The Latter-day Saints have learned the truth that the everlasting Gospel has been restored. And what does this knowledge bring to them? It brings to all, who have honestly and sincerely obeyed the principles of repentance and baptism, the gift of the Holy Ghost, which enlightens their minds, quickens their understandings, and imparts unto them a knowledge of Christ. The Latter-day Saints have a guide, a help, a means to assist in their acquisition of truth, in their desire to know what their duty is, that the world does not possess. And this guide is necessary; man cannot find out truth; he cannot find out God by intellect alone. It has been said that no man can find out God by a miscroscope. Reason alone is not a sufficient guide in searching for truth. There is another, higher, more sure guide than reason even. Dryden, I believe it is, who says:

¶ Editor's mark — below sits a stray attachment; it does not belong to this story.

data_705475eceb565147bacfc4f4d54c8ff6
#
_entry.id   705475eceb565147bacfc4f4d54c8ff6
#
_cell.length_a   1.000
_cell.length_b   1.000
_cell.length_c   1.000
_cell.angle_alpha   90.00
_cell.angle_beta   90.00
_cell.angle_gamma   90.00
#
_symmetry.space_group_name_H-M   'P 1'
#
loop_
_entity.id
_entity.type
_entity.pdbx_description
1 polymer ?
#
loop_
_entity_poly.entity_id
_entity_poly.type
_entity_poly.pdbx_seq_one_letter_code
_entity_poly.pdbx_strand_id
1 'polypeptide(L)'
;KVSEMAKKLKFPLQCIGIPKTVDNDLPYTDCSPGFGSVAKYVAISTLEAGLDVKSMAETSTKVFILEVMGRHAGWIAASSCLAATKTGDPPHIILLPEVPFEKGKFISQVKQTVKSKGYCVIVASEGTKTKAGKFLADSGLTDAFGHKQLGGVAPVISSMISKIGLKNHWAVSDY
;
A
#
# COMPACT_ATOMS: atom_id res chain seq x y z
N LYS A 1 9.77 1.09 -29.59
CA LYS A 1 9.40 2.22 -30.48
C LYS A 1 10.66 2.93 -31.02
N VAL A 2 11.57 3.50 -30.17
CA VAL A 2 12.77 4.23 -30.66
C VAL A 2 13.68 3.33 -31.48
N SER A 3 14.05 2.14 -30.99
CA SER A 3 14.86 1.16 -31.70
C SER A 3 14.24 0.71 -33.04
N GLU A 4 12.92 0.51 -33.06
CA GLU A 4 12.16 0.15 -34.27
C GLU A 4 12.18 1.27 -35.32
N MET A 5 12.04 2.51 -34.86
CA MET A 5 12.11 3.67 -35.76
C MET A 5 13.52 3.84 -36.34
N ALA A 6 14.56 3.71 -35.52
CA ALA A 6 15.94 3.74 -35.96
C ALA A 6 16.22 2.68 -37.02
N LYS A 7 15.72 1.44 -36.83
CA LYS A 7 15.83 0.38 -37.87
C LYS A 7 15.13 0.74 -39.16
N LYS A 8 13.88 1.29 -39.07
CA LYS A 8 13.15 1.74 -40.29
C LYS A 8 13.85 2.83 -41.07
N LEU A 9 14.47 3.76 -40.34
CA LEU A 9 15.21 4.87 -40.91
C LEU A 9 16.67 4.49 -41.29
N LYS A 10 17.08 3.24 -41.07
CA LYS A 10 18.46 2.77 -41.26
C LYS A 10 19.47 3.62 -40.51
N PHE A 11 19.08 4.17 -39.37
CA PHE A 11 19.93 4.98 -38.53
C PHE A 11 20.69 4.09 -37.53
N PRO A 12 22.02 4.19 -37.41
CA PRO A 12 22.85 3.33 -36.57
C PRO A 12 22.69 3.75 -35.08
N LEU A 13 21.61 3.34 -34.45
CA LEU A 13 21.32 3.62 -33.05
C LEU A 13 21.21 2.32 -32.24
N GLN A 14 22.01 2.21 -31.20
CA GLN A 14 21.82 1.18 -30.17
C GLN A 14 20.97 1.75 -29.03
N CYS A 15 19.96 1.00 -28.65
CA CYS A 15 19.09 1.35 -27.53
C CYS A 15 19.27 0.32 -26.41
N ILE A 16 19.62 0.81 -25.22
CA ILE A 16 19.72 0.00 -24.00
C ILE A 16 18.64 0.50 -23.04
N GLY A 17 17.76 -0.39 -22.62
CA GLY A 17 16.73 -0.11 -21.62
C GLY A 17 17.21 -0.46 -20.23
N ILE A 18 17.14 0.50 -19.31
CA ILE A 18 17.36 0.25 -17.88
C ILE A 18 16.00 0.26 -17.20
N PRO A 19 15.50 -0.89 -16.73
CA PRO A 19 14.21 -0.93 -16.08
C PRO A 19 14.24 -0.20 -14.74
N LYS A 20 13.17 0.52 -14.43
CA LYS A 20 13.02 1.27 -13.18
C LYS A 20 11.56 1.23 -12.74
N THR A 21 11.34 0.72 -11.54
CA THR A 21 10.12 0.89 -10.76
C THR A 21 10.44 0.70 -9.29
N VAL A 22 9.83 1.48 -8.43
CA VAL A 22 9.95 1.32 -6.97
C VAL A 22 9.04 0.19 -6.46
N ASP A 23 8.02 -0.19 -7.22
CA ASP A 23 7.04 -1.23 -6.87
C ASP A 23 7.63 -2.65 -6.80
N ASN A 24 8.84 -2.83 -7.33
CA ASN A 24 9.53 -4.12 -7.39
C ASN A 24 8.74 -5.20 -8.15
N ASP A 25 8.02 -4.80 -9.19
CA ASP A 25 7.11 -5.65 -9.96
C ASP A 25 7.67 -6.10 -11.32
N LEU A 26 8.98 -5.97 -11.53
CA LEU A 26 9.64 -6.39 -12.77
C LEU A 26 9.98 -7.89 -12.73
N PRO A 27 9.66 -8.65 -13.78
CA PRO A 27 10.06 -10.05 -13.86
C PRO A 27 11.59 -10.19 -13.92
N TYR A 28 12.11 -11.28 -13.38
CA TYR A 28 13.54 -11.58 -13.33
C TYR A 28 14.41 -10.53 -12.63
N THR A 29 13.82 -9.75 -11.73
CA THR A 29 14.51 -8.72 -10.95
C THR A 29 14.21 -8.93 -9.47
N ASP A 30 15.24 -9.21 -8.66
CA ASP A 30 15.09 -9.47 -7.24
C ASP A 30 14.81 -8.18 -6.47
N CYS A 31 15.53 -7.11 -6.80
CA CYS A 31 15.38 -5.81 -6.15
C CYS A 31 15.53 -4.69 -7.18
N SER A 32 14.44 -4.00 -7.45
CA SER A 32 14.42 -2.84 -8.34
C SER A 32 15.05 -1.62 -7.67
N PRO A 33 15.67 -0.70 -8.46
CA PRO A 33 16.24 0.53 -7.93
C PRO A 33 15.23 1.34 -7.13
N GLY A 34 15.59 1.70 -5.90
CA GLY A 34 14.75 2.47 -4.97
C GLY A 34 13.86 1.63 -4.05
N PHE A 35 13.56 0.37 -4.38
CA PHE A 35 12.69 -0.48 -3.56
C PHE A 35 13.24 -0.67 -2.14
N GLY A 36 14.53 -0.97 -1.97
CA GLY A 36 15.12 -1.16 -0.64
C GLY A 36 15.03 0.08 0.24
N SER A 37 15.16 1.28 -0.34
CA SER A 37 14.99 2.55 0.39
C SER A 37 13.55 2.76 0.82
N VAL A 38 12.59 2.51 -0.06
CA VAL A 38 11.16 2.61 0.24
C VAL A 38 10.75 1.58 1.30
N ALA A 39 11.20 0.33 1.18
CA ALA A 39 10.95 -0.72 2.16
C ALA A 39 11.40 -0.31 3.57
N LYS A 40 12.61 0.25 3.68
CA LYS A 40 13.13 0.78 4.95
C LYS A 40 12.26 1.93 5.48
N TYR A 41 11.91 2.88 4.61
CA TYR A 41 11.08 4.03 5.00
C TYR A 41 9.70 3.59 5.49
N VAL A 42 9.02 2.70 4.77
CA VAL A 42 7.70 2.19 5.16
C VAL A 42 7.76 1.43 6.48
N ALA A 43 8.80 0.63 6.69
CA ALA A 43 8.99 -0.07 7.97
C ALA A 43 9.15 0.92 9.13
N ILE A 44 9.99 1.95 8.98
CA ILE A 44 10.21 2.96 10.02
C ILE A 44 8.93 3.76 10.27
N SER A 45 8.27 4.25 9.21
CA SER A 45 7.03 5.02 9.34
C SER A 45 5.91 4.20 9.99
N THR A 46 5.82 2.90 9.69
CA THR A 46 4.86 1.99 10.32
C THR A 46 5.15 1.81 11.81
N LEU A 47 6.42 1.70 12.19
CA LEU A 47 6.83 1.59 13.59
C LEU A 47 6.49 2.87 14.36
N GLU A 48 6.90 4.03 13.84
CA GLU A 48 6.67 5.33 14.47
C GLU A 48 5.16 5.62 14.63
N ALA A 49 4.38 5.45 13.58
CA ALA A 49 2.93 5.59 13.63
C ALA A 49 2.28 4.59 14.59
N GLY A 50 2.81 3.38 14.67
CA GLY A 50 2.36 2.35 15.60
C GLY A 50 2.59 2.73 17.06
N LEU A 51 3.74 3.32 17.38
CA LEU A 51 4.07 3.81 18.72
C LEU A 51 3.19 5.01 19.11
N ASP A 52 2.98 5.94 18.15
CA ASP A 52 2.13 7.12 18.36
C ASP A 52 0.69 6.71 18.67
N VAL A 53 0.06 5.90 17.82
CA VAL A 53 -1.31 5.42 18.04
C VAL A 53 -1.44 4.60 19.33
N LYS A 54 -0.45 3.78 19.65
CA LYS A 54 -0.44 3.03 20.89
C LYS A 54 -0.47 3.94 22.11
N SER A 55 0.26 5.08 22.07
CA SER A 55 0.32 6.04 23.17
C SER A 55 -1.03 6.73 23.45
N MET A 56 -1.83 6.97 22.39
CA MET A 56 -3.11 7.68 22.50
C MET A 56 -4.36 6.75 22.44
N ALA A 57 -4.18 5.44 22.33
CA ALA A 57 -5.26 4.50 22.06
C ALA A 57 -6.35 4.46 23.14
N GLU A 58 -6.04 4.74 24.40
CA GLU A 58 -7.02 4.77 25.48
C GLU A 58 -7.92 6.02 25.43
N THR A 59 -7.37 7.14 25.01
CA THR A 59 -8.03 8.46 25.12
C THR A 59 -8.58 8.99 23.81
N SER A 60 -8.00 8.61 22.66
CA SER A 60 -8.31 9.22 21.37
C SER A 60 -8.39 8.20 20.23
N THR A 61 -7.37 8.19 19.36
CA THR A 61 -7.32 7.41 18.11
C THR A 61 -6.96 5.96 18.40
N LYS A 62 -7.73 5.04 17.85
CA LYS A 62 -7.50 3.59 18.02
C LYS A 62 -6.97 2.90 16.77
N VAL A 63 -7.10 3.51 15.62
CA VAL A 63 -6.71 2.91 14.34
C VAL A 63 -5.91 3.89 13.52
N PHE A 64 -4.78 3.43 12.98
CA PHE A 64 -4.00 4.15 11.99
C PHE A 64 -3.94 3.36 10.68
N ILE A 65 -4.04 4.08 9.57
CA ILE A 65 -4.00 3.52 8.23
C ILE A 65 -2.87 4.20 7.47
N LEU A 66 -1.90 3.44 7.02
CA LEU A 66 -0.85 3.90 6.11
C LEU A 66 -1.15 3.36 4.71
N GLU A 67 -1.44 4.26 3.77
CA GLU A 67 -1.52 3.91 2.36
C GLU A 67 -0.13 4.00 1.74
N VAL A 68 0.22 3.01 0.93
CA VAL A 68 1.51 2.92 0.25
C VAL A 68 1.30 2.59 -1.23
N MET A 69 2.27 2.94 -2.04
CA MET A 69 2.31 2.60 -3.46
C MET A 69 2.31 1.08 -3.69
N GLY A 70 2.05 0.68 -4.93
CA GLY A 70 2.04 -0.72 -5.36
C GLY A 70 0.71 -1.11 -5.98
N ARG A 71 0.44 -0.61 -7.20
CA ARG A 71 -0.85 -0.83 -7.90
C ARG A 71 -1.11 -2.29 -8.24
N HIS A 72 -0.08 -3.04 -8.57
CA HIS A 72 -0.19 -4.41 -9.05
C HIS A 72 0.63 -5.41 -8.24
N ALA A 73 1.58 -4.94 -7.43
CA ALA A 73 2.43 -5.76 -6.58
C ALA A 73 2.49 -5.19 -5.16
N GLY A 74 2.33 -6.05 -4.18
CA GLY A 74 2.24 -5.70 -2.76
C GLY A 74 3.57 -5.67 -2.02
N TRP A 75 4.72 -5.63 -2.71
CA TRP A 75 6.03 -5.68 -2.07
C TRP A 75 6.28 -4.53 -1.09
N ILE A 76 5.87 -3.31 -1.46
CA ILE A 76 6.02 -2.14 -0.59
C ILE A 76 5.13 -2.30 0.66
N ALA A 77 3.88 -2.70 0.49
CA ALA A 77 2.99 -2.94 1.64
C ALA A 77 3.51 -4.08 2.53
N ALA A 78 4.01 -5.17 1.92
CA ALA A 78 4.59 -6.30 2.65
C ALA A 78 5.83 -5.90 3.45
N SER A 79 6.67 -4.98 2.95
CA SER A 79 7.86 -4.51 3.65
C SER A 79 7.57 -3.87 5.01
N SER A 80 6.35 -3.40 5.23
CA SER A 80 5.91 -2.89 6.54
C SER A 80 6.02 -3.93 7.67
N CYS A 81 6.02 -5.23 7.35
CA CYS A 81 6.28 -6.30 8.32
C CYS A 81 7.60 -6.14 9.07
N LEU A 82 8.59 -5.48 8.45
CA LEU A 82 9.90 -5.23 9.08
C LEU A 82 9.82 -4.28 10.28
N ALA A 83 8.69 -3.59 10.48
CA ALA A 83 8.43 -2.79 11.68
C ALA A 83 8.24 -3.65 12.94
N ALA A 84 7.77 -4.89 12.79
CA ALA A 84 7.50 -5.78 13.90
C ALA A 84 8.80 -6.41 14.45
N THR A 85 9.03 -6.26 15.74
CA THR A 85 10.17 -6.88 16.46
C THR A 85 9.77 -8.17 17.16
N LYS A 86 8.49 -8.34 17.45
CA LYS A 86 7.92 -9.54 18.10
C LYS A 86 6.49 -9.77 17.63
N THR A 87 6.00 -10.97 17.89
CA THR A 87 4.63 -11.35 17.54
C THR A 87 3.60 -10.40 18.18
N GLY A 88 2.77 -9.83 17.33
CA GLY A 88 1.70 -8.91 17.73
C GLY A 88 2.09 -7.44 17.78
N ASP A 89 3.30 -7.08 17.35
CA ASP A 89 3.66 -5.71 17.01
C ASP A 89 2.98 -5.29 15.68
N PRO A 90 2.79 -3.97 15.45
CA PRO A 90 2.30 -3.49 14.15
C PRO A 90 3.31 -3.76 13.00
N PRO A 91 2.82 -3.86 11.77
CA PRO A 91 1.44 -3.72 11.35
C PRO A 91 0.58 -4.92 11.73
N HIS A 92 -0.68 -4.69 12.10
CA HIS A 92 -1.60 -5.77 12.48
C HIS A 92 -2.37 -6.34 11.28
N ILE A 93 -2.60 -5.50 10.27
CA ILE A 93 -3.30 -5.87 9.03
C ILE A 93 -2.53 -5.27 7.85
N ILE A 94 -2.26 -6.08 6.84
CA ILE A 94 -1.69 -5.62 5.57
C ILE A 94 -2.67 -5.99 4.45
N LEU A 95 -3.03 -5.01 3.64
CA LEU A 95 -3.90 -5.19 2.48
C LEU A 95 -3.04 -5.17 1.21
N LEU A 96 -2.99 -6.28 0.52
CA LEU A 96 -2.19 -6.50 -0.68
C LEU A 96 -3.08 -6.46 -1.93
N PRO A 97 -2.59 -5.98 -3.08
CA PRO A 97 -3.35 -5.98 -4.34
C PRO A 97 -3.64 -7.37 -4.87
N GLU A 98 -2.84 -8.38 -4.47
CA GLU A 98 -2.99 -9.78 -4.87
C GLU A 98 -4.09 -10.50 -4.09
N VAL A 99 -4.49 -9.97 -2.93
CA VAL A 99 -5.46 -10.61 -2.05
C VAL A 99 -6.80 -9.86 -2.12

"Dim as the borrowed rays of moon and stars To lonely, weary, wandering travelers, Is Reason to the soul; and as on high Those rolling fires discover but the sky, Not light us here, so Reason's glimmering ray Was lent, not to assure our doubtful way, But guide us upward to a better day."
Leads us to what day? To the sunlight of faith--that principle which draws our spirit into communion with the Higher Spirit which will bring all things to our remembrance, show us things to come, and teach us all things. To acquire that Spirit is the responsibility of the Latter-day Saint who would know truth.
But knowing a thing, or merely feeling an assurance of the truth, is not sufficient. "To him who knoweth to do good and doeth it not, to him it is sin." Now, where are we? Think of the instructions that have been given during this conference. You and I know now, as probably we have never realized before, what the duty of the individual Latter-day Saint is, and what the duty of the various organizations is. "To him who knoweth to do good and doeth it not, to him it is sin."